By Collin County Criminal Defense Lawyer Jeremy Rosenthal
I get asked about the dreaded background check a lot. As in every day.
The whole point of criminal defense is (1) keeping my client out of jail; and (2) keeping my client’s record as clean as possible. It stands to reason this is a huge concern for everyone who comes into my office.
I’m a criminal defense lawyer and I can bore you about the rules of evidence, the Constitution, and what the 5th Court of Appeals in Dallas has been up to all day long. I’ve picked up a thing or two about criminal background checks along the way so here is some basic info:
Who Keeps Criminal Records?
Criminal records are kept by the Federal Bureau of Investigation (FBI) and the Texas Department of Public Safety (DPS). The FBI’s database is called the “National Crime Information Center, or “NCIC” for short. DPS maintains the “TCIC” or the Texas Crime Information Center. Every time someone is arrested in Texas they get both a TCIC and NCIC tracking number.
TCIC and NCIC records are not public and it’s actually a crime for someone to disseminate it to the public.
Also city and county jails keep records with varying degrees of success as well. This could show arrests or tickets on a city level which may or may not get reported either to the TCIC, NCIC or online. Some publish citations directly to the public.
Private companies are allowed to purchase records. These companies in turn re-format them to make them more user friendly and are the traditional back-ground search companies typically used.
So How Does a Background Search Work?
Police and law enforcement can directly access TCIC and NCIC records when they run a report. Everyone else has to go through a private company. Some search engines are more reputable than others. Again, the private search engines typically purchase records and provide a more user-friendly product to whomever is doing the search.
So generally a lender, employer, or apartment complex first has to have a legal reason and/or authorization to run your background check. This is under the Gramm-Leach-Bliley Act of 1999. When logging onto the search engine a user is asked the purpose of the search. Not to get too bogged down on this point, people can’t run your back-ground just to do it. They have to have a reason.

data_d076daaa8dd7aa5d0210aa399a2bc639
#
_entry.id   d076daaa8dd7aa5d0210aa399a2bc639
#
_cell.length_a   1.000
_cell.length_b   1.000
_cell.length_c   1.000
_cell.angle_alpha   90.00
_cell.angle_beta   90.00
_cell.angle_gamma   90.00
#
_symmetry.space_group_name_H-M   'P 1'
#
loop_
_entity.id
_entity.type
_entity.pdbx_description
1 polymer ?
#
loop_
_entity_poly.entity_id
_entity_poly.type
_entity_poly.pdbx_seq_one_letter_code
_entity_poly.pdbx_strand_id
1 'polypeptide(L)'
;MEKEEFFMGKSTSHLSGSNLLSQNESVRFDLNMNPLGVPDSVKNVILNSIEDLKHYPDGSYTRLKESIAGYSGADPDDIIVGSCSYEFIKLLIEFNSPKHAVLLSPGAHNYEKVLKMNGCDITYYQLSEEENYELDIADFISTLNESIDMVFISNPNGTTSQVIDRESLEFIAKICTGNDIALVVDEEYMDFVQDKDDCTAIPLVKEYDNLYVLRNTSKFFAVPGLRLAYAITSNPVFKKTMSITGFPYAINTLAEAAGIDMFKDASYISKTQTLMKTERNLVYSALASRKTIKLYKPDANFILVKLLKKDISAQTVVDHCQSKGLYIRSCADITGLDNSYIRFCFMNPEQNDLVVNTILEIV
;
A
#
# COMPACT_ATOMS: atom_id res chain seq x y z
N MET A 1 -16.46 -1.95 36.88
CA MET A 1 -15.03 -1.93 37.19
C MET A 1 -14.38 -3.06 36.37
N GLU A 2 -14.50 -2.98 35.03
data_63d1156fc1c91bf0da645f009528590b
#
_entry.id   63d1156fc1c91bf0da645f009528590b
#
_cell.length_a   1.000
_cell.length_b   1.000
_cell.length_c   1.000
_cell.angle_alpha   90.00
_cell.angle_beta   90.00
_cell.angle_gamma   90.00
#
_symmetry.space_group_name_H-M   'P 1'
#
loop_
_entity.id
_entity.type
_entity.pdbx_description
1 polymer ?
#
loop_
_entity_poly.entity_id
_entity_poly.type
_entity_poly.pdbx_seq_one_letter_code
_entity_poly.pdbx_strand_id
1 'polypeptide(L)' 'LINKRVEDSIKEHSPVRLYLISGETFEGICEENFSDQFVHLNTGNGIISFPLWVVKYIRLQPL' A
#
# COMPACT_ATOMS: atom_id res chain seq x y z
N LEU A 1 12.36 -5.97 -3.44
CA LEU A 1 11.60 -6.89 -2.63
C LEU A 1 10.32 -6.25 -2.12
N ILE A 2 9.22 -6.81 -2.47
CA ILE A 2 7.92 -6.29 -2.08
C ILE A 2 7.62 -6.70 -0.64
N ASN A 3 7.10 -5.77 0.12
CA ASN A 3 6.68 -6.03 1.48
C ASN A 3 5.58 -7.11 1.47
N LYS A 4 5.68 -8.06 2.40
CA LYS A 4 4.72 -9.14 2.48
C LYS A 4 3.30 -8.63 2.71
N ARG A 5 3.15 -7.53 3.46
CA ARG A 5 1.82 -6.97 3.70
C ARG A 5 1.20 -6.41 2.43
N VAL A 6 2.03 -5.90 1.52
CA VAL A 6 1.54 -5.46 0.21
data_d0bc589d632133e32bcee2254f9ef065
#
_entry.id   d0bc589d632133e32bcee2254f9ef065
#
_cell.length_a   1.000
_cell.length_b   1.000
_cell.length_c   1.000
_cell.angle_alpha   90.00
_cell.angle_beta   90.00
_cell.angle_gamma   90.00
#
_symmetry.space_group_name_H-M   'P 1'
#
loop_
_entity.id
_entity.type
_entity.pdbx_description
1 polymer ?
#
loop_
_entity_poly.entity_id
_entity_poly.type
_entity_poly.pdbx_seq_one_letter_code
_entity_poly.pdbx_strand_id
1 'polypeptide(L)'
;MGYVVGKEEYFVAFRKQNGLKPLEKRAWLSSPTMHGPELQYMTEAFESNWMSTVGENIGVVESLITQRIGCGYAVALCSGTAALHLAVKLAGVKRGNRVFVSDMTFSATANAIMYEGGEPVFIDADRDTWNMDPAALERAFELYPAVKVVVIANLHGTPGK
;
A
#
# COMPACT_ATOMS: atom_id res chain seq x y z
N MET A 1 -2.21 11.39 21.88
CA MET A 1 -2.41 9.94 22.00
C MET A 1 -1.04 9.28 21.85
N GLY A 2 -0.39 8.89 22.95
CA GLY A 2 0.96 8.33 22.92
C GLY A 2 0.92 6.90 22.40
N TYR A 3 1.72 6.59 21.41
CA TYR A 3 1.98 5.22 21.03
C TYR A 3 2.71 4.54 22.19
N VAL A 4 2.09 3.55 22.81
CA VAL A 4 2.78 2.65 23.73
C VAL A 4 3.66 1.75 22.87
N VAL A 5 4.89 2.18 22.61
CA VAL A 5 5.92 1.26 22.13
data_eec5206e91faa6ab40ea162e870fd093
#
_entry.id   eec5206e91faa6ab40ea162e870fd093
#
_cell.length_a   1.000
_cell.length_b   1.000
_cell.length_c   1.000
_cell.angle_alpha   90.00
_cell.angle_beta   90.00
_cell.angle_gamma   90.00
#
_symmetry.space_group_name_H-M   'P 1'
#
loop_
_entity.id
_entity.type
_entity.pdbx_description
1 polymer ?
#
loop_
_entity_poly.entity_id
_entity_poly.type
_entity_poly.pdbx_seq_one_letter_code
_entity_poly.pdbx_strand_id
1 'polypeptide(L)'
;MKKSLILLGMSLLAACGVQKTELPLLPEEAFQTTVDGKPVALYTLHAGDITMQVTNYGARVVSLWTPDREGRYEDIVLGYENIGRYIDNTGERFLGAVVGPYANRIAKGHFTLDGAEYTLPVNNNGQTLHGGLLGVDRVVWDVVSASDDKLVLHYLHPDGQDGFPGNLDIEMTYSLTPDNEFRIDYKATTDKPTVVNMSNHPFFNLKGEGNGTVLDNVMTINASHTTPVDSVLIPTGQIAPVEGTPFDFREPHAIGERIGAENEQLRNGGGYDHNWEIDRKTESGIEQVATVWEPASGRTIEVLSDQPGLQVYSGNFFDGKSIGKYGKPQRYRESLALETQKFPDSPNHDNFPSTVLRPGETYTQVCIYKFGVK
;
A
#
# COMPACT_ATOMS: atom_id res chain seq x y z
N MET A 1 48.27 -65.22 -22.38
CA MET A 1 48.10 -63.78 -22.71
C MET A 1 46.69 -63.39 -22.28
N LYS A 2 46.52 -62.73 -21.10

Will The Background Search Be Accurate?
It’s a human process so there will be an error rate. An additional problem is prospective employers, bankers or landlords also tend to not understand what it is they are reading. Ultimately you have to recognize the world isn’t a fair place. Bad background searches will happen and even a good result from a criminal case can be mis-read by someone making a hiring decision.
Some Anecdotal Good News
Experience teaches me a few things about background searches. First, is when someone or their loved one is charged with a crime — there is a feeling every eyeball in the planet is on them. It is common to feel everyone knows everything about what they are going through. This is not true. Additionally, background checks are probably much more rare than you think. Not everyone is running you every day.
Also my experience is most employers tend to take a ‘wait and see’ attitude when they do learn of something negative on a background report. They are afraid to take action and really do want to get both sides of the story before they make a decision. This at least allows the person a chance to explain their side.
*Jeremy Rosenthal is an attorney licensed in the State of Texas. He is Board Certified in Criminal Law. Nothing in this article is intended to be legal advice. For legal advice about this or any situation you should contact an attorney directly.